By Damian Kust
Important footnote: the power rankings don’t take draw into consideration. The descriptions were written before the qualifiers were distributed and I later added additional comments based on who they will face at the bottom of each paragraph. To create more suspense, we’re going to start from the bottom of the list.
Not posing a threat?
16. Nikola Milojević
It’s pretty ironic that perhaps the most even section ended with a victory for the top seed. Nikola Milojević will play the 2nd Grand Slam main draw of his career at this year’s Australian Open. The Serbian owns a stellar and extremely solid two-handed backhand but has tended to struggle against higher-ranked opposition. On hard courts, he’s only got one top 100 victory (over Mirza Basic). He wouldn’t be a threat to most players in the draw.
Post-draw comment: very unlikely to beat Mackenzie McDonald, who reached the fourth round here last year.
15. Marco Trungelliti
Forget about the Big Three, this is a real tennis legend. Not only did Marco Trungelliti risk a lot to testify in a match-fixing case that saw him ostracized by some of his “friends,” he’s also made it to his ninth Grand Slam, despite never being directly accepted into one (eight as a qualifier, one as a lucky loser). Does it mean he has a good chance to achieve something in the main draw? Not really, but his fighting spirit is unmatched. He always conjures up the magic in pivotal moments of final slam qualifying rounds and for a second Grand Slam event in a row, produced a diving volley in an absolutely key moment (this time two points away from losing, at the US Open it was match point down).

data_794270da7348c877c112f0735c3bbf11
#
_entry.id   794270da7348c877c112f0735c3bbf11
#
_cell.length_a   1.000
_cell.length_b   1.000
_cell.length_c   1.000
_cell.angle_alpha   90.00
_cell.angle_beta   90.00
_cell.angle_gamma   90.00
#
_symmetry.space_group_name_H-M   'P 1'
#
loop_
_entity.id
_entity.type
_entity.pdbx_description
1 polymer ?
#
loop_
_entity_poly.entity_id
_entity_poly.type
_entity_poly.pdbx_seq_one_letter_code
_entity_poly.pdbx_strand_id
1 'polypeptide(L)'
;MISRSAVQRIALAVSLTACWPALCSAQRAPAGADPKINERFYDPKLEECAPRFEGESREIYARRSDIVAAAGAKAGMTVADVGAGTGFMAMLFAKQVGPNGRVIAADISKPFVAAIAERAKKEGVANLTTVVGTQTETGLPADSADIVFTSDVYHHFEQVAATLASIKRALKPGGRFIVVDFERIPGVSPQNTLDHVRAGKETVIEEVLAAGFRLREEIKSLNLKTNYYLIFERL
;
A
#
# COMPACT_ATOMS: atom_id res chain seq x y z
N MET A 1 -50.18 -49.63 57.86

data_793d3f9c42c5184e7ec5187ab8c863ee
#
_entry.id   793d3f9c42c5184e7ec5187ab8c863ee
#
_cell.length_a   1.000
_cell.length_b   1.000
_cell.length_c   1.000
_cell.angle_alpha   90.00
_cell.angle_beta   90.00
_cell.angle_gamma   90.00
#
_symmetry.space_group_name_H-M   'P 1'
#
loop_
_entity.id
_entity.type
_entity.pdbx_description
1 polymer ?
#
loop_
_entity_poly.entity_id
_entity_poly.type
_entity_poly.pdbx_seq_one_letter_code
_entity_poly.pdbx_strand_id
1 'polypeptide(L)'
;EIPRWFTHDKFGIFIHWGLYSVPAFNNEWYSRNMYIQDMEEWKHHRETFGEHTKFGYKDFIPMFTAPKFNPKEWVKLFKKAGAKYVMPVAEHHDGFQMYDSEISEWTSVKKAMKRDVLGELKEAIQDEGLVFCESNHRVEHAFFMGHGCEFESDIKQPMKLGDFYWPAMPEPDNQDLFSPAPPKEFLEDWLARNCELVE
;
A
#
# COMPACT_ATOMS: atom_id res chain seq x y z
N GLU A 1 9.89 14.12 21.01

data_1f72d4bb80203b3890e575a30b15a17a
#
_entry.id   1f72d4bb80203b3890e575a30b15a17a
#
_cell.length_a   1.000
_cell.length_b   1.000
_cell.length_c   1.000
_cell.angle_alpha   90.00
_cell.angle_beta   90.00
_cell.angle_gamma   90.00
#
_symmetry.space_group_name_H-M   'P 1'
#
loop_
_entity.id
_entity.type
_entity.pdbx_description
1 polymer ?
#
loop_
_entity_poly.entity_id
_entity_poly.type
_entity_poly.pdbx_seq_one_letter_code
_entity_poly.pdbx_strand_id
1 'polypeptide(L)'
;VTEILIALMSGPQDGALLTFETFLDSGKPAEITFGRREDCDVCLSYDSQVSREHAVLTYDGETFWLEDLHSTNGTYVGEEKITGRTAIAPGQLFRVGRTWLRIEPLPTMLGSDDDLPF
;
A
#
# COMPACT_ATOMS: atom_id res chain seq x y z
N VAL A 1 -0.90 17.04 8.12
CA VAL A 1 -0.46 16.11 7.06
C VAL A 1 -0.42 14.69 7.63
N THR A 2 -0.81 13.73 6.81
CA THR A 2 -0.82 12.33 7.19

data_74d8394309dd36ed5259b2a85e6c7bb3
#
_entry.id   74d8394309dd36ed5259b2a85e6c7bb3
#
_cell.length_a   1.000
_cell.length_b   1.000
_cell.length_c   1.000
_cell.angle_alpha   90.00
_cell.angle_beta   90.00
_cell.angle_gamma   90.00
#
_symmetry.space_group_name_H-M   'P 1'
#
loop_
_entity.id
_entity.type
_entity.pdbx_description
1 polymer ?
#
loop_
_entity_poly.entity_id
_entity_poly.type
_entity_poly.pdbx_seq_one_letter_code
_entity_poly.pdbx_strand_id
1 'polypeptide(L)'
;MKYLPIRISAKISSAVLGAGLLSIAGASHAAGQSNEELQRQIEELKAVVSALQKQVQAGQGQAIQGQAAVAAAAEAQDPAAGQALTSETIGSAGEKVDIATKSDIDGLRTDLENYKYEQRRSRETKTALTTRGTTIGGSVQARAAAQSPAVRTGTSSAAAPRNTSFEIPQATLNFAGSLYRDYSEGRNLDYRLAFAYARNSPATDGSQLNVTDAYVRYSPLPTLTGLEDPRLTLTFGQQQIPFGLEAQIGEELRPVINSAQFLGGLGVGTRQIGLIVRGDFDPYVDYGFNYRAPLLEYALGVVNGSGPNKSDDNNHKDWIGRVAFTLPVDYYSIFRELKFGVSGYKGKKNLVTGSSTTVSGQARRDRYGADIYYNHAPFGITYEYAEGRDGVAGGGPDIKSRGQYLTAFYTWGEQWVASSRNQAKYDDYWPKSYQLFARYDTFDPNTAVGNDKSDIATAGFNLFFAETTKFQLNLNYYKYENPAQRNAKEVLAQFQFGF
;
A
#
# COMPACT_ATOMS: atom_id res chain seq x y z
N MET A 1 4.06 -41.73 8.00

Post-draw comment: even with Frances Tiafoe having a rough start to the season, not much of a chance.
14. Emilio Gómez
The 30-year-old has qualified for his second Grand Slam, scoring three wins against Nicola Kuhn, Mitchell Krueger, and Thomas Fabbiano. It’s an impressive feat and coming off a great season, there’s no doubt in my mind that Emilio Gomez has never been a better tennis player. But he just doesn’t quite have that explosiveness required to battle against most Australian Open main draw players.
Post-draw comment: Marin Čilić should be way too strong.
13. Tomas Barrios Vera
While most of his Challenger success came on clay, Tomas Barrios Vera has actually qualified for Wimbledon in 2021 and the Australian Open this year, proving that he can translate his game well to faster conditions. It wasn’t the toughest section, but he made the most of it by winning three matches in straight sets and only getting broken once.
Post-draw comment: playing another qualifier in Taro Daniel, the Japanese seems like the clear favorite.
Don’t overlook them
12. Tomas Martin Etcheverry